It is time for a change on the Wisconsin Supreme Court. Re-electing the incumbent, Justice Patience Roggensack, will do nothing to address the dysfunction on the court. She has publicly feuded with the chief justice, boycotted a regularly scheduled meeting of the court, successfully moved to have court business decided in private, out of the public eye, and allowed Justice David Prosser to avoid accountability for the disciplinary charges brought against him. Her actions have contributed to the constant bickering and recrimination on the court. I will be an independent and thoughtful voice on the Wisconsin Supreme Court, deciding cases based solely on the law, and without regard to politics or personalities.

For 20 years, I have been a professor at Marquette University Law School, teaching constitutional law, corporate law and criminal law classes. I have spent two decades training the lawyers who appear before our state courts, preparing them for a profession that demands excellence and ethics. I also practice law at the firm of Gonzalez, Saggio & Harlan. I have a broad legal background that is not currently represented on the court.

For example, from my long career of representing businesses and investors, I understand the importance of stability and predictability in the law, and the way in which an uncertain legal environment can discourage entrepreneurs. As an expert in corporate crime, I understand the way in which criminal conduct by corporations damages our society, and how prosecutors can be overmatched by corporate defendants with seemingly limitless resources. And as a constitutional scholar, I understand the vital role that the Wisconsin Supreme Court plays as a check and balance on the political branches of our government.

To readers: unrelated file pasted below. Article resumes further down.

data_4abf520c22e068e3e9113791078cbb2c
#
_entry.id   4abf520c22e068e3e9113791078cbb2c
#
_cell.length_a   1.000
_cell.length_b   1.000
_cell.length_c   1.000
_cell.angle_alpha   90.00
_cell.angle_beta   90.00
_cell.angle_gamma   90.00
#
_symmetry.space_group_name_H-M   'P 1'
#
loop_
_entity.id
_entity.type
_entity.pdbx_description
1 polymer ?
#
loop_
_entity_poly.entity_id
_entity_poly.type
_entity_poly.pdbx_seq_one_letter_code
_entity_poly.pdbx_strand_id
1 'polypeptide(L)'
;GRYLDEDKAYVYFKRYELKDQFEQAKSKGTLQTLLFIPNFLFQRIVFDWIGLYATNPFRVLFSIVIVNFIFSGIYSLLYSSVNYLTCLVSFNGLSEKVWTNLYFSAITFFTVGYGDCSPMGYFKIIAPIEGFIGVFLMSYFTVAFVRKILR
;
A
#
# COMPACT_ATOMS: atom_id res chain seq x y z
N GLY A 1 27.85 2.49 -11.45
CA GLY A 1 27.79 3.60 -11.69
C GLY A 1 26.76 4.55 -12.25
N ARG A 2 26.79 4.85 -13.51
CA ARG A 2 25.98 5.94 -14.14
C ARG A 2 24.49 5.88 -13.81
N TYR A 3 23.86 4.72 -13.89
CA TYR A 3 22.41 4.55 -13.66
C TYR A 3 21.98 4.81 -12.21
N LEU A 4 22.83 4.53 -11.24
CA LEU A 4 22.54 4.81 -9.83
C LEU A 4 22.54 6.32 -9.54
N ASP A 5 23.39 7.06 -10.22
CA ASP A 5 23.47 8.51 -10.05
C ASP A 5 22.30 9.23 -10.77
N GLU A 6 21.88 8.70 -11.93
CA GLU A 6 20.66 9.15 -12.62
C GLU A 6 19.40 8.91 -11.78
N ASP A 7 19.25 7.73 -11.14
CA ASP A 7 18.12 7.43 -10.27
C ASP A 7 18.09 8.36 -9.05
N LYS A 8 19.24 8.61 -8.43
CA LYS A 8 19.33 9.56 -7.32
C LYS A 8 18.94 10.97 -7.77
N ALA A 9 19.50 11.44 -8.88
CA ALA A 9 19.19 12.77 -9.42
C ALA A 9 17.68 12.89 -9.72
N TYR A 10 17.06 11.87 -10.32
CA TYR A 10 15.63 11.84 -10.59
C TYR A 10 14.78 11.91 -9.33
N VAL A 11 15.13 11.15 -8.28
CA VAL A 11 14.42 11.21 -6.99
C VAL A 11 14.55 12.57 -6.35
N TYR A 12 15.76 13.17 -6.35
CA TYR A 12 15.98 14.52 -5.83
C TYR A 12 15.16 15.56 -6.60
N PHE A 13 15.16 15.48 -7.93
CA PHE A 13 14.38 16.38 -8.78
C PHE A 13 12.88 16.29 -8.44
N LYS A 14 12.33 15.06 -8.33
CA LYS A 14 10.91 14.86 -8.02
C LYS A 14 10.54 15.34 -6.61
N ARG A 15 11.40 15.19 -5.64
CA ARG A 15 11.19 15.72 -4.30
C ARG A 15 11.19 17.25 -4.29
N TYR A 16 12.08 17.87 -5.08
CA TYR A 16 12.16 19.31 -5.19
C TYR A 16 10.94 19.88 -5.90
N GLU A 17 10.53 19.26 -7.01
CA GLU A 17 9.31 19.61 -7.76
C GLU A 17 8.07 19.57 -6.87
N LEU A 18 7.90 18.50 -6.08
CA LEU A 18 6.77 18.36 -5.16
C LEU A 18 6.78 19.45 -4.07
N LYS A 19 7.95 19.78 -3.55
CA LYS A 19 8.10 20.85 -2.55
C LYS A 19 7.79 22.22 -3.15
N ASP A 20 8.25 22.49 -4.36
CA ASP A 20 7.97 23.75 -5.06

My years of public service also give me a perspective on the law that would benefit the court’s work. I have led two different organizations devoted to increasing access to justice for working families. I understand how a lawsuit related to a car accident or an unpaid hospital bill can impact a family’s life when they cannot afford legal representation. I led a third organization that engaged in anti-gang intervention efforts, and created a safe haven for school kids in one of Milwaukee’s toughest neighborhoods. I know that tough sentencing of offenders is only one part of the equation to reduce crime, and that keeping children in school and away from at-risk behavior is also important.

People of all political persuasions have reached the same conclusion: the Wisconsin Supreme Court is completely dysfunctional. We can see the evidence of this dysfunction in the incivility of the court’s members toward one another, in the reduced productivity of the court over the past several years, and in the fractured and over-long opinions issued by the justices. The situation has deteriorated to the point where a physical altercation occurred between two justices, and the Dane County Sheriff’s Office investigated possible criminal charges. Even Justice Michael Gableman has acknowledged the “cycle of hostility, recrimination, and ill will” plaguing the court.

The people of Wisconsin deserve better. There was a time when the Wisconsin Supreme Court was nationally recognized for its independence and the quality of its work. I am running for the Wisconsin Supreme Court because I believe that my broad legal experience, independent judgment, and high standards of professionalism will help to restore the court’s reputation.